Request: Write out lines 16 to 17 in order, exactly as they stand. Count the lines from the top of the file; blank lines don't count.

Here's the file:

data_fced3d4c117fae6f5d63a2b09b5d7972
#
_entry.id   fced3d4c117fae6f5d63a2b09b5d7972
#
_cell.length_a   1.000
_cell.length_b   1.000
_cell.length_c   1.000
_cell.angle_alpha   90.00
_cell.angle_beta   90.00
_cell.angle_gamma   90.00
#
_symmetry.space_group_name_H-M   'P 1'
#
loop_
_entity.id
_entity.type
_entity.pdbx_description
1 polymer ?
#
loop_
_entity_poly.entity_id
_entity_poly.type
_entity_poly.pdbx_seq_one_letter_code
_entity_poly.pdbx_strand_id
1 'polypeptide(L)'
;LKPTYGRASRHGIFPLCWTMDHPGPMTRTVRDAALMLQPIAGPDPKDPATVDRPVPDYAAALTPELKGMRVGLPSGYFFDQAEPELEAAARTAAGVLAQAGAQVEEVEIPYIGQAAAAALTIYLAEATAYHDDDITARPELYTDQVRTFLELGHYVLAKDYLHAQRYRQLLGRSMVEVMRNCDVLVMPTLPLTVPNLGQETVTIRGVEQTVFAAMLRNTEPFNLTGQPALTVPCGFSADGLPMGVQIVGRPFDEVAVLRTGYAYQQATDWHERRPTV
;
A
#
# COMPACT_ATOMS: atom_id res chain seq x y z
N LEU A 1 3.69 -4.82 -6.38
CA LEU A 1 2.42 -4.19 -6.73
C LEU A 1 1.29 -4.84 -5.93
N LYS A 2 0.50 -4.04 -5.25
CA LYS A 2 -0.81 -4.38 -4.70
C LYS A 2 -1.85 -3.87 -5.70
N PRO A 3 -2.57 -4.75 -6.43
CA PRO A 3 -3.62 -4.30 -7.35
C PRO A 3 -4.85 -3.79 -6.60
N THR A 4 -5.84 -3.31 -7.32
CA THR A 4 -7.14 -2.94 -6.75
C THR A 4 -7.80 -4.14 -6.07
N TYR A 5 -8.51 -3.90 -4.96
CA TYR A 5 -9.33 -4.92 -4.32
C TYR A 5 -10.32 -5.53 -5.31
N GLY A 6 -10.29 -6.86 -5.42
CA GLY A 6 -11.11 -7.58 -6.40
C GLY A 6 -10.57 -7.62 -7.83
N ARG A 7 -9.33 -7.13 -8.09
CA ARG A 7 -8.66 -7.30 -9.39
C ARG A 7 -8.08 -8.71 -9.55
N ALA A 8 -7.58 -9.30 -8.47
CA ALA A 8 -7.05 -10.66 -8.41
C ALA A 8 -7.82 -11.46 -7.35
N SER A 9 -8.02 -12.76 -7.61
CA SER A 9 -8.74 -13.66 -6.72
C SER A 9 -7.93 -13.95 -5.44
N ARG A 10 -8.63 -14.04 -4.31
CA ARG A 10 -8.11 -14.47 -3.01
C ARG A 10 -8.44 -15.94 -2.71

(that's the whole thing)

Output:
_entity.type
_entity.pdbx_description